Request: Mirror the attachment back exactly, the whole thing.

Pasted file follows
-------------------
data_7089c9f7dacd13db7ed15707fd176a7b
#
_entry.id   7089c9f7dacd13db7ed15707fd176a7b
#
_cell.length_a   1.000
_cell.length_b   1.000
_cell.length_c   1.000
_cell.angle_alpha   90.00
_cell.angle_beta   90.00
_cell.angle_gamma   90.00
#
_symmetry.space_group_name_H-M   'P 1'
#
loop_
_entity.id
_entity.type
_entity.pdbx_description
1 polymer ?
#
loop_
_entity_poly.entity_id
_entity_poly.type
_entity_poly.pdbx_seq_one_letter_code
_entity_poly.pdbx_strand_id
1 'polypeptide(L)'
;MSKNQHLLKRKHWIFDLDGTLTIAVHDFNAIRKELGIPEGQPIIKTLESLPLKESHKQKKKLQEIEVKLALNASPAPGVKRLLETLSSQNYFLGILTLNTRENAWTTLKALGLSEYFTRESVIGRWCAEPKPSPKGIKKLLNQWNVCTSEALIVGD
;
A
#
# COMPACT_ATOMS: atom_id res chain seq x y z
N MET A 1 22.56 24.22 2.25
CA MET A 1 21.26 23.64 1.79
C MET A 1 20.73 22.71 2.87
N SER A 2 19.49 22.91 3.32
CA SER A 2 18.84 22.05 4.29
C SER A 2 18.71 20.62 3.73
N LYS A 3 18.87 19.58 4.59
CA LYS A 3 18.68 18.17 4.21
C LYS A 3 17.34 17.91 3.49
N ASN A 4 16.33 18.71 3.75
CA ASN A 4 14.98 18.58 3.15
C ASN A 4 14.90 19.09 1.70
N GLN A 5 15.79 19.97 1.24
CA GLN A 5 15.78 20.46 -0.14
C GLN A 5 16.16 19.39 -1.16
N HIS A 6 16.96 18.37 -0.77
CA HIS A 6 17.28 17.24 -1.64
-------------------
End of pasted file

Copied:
data_7089c9f7dacd13db7ed15707fd176a7b
#
_entry.id   7089c9f7dacd13db7ed15707fd176a7b
#
_cell.length_a   1.000
_cell.length_b   1.000
_cell.length_c   1.000
_cell.angle_alpha   90.00
_cell.angle_beta   90.00
_cell.angle_gamma   90.00
#
_symmetry.space_group_name_H-M   'P 1'
#
loop_
_entity.id
_entity.type
_entity.pdbx_description
1 polymer ?
#
loop_
_entity_poly.entity_id
_entity_poly.type
_entity_poly.pdbx_seq_one_letter_code
_entity_poly.pdbx_strand_id
1 'polypeptide(L)'
;MSKNQHLLKRKHWIFDLDGTLTIAVHDFNAIRKELGIPEGQPIIKTLESLPLKESHKQKKKLQEIEVKLALNASPAPGVKRLLETLSSQNYFLGILTLNTRENAWTTLKALGLSEYFTRESVIGRWCAEPKPSPKGIKKLLNQWNVCTSEALIVGD
;
A
#
# COMPACT_ATOMS: atom_id res chain seq x y z
N MET A 1 22.56 24.22 2.25
CA MET A 1 21.26 23.64 1.79
C MET A 1 20.73 22.71 2.87
N SER A 2 19.49 22.91 3.32
CA SER A 2 18.84 22.05 4.29
C SER A 2 18.71 20.62 3.73
N LYS A 3 18.87 19.58 4.59
CA LYS A 3 18.68 18.17 4.21
C LYS A 3 17.34 17.91 3.49
N ASN A 4 16.33 18.71 3.75
CA ASN A 4 14.98 18.58 3.15
C ASN A 4 14.90 19.09 1.70
N GLN A 5 15.79 19.97 1.24
CA GLN A 5 15.78 20.46 -0.14
C GLN A 5 16.16 19.39 -1.16
N HIS A 6 16.96 18.37 -0.77
CA HIS A 6 17.28 17.24 -1.64